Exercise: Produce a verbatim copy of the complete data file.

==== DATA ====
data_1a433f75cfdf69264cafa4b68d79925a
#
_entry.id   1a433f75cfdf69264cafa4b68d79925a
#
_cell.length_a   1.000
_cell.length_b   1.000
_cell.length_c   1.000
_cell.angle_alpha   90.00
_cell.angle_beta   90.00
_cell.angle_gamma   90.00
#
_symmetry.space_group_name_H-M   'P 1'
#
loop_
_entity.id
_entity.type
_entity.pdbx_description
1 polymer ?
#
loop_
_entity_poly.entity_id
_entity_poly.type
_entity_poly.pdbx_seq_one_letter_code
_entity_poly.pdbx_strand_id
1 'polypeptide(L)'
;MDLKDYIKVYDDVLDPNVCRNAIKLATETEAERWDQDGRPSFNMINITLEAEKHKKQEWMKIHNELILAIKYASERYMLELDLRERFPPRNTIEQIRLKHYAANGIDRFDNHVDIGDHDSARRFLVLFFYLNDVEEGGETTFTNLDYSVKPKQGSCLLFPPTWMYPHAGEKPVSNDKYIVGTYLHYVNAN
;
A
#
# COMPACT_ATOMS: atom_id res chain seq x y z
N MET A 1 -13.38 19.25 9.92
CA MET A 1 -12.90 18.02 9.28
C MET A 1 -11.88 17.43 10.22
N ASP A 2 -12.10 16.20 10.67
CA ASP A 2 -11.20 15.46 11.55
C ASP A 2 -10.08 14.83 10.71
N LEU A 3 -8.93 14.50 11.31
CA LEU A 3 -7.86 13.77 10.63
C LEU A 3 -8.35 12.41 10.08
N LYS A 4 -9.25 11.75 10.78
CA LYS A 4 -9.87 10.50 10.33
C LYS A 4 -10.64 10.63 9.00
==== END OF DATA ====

data_1a433f75cfdf69264cafa4b68d79925a
#
_entry.id   1a433f75cfdf69264cafa4b68d79925a
#
_cell.length_a   1.000
_cell.length_b   1.000
_cell.length_c   1.000
_cell.angle_alpha   90.00
_cell.angle_beta   90.00
_cell.angle_gamma   90.00
#
_symmetry.space_group_name_H-M   'P 1'
#
loop_
_entity.id
_entity.type
_entity.pdbx_description
1 polymer ?
#
loop_
_entity_poly.entity_id
_entity_poly.type
_entity_poly.pdbx_seq_one_letter_code
_entity_poly.pdbx_strand_id
1 'polypeptide(L)'
;MDLKDYIKVYDDVLDPNVCRNAIKLATETEAERWDQDGRPSFNMINITLEAEKHKKQEWMKIHNELILAIKYASERYMLELDLRERFPPRNTIEQIRLKHYAANGIDRFDNHVDIGDHDSARRFLVLFFYLNDVEEGGETTFTNLDYSVKPKQGSCLLFPPTWMYPHAGEKPVSNDKYIVGTYLHYVNAN
;
A
#
# COMPACT_ATOMS: atom_id res chain seq x y z
N MET A 1 -13.38 19.25 9.92
CA MET A 1 -12.90 18.02 9.28
C MET A 1 -11.88 17.43 10.22
N ASP A 2 -12.10 16.20 10.67
CA ASP A 2 -11.20 15.46 11.55
C ASP A 2 -10.08 14.83 10.71
N LEU A 3 -8.93 14.50 11.31
CA LEU A 3 -7.86 13.77 10.63
C LEU A 3 -8.35 12.41 10.08
N LYS A 4 -9.25 11.75 10.78
CA LYS A 4 -9.87 10.50 10.33
C LYS A 4 -10.64 10.63 9.00